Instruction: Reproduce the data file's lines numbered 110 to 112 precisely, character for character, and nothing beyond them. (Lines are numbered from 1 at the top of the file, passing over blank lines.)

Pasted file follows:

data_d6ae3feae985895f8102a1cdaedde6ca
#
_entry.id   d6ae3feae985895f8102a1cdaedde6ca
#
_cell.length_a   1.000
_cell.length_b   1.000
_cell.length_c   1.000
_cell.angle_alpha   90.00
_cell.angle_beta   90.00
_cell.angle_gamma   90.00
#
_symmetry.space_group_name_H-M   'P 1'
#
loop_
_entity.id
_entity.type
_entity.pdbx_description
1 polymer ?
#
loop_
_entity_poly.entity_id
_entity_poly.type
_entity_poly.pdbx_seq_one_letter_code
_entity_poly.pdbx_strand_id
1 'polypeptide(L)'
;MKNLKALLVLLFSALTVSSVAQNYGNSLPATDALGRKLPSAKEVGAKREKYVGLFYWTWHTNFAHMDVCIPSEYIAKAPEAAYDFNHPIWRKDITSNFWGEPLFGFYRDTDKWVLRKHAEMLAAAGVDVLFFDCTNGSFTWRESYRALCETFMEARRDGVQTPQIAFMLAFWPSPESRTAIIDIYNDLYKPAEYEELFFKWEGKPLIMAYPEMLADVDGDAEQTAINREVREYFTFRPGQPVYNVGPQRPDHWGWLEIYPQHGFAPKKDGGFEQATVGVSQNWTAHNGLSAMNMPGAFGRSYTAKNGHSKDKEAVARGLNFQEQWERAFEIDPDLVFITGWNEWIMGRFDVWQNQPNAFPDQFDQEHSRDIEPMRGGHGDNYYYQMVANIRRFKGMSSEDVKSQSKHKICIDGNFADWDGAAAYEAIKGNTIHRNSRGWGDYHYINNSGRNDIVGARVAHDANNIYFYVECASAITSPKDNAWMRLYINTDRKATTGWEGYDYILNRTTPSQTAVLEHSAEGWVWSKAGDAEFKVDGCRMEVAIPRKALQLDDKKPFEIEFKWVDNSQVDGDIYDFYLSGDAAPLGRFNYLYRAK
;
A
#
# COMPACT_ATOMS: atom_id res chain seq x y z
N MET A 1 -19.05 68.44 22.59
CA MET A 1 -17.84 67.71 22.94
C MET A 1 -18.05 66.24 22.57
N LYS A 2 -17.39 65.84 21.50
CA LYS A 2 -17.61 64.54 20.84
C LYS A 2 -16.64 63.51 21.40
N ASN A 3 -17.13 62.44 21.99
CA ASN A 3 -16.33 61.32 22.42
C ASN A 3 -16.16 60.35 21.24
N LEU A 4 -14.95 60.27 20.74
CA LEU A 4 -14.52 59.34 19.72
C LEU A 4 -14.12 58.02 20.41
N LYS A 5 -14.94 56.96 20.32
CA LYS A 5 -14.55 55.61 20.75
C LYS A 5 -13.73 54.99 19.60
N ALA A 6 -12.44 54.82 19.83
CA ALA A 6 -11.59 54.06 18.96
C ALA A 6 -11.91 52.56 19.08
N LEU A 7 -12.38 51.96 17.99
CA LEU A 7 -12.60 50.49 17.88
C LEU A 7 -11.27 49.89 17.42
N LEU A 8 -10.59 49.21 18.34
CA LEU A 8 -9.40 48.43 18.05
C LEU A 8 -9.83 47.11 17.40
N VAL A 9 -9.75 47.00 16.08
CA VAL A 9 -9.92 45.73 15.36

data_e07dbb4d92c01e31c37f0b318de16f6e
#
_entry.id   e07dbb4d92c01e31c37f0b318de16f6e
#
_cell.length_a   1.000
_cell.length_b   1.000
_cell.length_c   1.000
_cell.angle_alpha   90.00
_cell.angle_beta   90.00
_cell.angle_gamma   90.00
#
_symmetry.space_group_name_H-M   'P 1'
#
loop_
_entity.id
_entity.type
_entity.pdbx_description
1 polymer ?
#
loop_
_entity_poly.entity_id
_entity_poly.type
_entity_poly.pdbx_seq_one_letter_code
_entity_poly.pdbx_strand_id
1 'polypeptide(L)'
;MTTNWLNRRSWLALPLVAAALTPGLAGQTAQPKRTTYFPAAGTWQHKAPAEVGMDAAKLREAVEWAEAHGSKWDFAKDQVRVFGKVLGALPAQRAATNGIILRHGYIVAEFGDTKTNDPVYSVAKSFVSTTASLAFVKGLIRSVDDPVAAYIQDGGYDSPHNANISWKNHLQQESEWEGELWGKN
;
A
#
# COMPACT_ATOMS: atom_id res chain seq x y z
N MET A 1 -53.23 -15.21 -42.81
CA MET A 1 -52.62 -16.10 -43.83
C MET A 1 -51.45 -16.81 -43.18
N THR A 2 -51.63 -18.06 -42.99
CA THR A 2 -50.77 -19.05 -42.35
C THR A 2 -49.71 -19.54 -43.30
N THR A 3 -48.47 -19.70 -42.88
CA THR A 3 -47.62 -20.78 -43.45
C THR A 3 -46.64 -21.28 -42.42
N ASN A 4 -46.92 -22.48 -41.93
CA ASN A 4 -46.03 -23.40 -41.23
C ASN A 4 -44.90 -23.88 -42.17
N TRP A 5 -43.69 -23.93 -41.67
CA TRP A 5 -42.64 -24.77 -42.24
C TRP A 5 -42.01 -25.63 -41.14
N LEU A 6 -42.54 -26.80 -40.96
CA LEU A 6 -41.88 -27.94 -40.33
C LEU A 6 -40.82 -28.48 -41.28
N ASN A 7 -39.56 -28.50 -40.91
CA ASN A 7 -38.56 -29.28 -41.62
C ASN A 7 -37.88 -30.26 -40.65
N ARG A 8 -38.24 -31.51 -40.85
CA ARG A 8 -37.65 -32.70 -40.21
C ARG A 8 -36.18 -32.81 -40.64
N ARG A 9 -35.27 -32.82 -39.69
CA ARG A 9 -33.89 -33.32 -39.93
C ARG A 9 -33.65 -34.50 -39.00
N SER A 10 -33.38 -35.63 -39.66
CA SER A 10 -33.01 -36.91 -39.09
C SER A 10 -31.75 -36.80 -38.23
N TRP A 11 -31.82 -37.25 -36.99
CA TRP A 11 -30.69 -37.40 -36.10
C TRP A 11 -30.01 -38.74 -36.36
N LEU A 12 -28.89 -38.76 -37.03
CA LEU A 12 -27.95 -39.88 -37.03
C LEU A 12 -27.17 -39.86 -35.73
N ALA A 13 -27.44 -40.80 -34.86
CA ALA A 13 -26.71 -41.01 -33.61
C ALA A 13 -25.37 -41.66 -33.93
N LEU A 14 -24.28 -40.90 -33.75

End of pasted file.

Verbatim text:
C ARG A 8 -36.18 -32.81 -40.64
N ARG A 9 -35.27 -32.82 -39.69
CA ARG A 9 -33.89 -33.32 -39.93